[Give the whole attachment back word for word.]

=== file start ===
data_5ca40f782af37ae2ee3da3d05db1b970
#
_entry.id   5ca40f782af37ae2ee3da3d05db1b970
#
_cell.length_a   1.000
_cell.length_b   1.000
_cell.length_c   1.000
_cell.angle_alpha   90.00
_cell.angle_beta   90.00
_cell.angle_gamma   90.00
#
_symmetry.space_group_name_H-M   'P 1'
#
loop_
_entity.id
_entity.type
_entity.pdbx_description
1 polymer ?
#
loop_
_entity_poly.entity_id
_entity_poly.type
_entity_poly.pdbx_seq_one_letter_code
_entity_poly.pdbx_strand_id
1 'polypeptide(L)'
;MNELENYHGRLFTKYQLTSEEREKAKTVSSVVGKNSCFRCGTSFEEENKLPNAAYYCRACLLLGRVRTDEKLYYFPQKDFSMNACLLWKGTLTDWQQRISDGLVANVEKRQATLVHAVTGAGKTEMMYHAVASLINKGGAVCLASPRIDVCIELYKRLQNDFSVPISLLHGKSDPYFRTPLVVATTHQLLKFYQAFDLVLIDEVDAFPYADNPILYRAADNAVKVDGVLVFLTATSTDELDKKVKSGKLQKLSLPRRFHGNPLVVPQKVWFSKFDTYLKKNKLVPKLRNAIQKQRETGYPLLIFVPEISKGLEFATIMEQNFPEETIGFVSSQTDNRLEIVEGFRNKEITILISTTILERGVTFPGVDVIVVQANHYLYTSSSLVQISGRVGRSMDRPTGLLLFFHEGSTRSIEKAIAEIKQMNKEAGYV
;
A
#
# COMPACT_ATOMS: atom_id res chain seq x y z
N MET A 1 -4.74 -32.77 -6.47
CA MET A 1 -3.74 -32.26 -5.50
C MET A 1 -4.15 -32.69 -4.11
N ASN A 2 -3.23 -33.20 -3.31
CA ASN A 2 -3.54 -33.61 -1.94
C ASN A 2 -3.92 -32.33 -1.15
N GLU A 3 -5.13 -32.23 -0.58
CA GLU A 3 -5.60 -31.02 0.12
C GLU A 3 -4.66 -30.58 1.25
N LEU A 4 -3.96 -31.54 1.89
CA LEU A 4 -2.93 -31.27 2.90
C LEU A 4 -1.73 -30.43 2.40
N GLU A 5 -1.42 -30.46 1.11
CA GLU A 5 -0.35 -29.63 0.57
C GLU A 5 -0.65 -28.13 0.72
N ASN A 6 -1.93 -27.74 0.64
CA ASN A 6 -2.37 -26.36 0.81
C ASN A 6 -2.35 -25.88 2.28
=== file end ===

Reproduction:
data_5ca40f782af37ae2ee3da3d05db1b970
#
_entry.id   5ca40f782af37ae2ee3da3d05db1b970
#
_cell.length_a   1.000
_cell.length_b   1.000
_cell.length_c   1.000
_cell.angle_alpha   90.00
_cell.angle_beta   90.00
_cell.angle_gamma   90.00
#
_symmetry.space_group_name_H-M   'P 1'
#
loop_
_entity.id
_entity.type
_entity.pdbx_description
1 polymer ?
#
loop_
_entity_poly.entity_id
_entity_poly.type
_entity_poly.pdbx_seq_one_letter_code
_entity_poly.pdbx_strand_id
1 'polypeptide(L)'
;MNELENYHGRLFTKYQLTSEEREKAKTVSSVVGKNSCFRCGTSFEEENKLPNAAYYCRACLLLGRVRTDEKLYYFPQKDFSMNACLLWKGTLTDWQQRISDGLVANVEKRQATLVHAVTGAGKTEMMYHAVASLINKGGAVCLASPRIDVCIELYKRLQNDFSVPISLLHGKSDPYFRTPLVVATTHQLLKFYQAFDLVLIDEVDAFPYADNPILYRAADNAVKVDGVLVFLTATSTDELDKKVKSGKLQKLSLPRRFHGNPLVVPQKVWFSKFDTYLKKNKLVPKLRNAIQKQRETGYPLLIFVPEISKGLEFATIMEQNFPEETIGFVSSQTDNRLEIVEGFRNKEITILISTTILERGVTFPGVDVIVVQANHYLYTSSSLVQISGRVGRSMDRPTGLLLFFHEGSTRSIEKAIAEIKQMNKEAGYV
;
A
#
# COMPACT_ATOMS: atom_id res chain seq x y z
N MET A 1 -4.74 -32.77 -6.47
CA MET A 1 -3.74 -32.26 -5.50
C MET A 1 -4.15 -32.69 -4.11
N ASN A 2 -3.23 -33.20 -3.31
CA ASN A 2 -3.54 -33.61 -1.94
C ASN A 2 -3.92 -32.33 -1.15
N GLU A 3 -5.13 -32.23 -0.58
CA GLU A 3 -5.60 -31.02 0.12
C GLU A 3 -4.66 -30.58 1.25
N LEU A 4 -3.96 -31.54 1.89
CA LEU A 4 -2.93 -31.27 2.90
C LEU A 4 -1.73 -30.43 2.40
N GLU A 5 -1.42 -30.46 1.11
CA GLU A 5 -0.35 -29.63 0.57
C GLU A 5 -0.65 -28.13 0.72
N ASN A 6 -1.93 -27.74 0.64
CA ASN A 6 -2.37 -26.36 0.81
C ASN A 6 -2.35 -25.88 2.28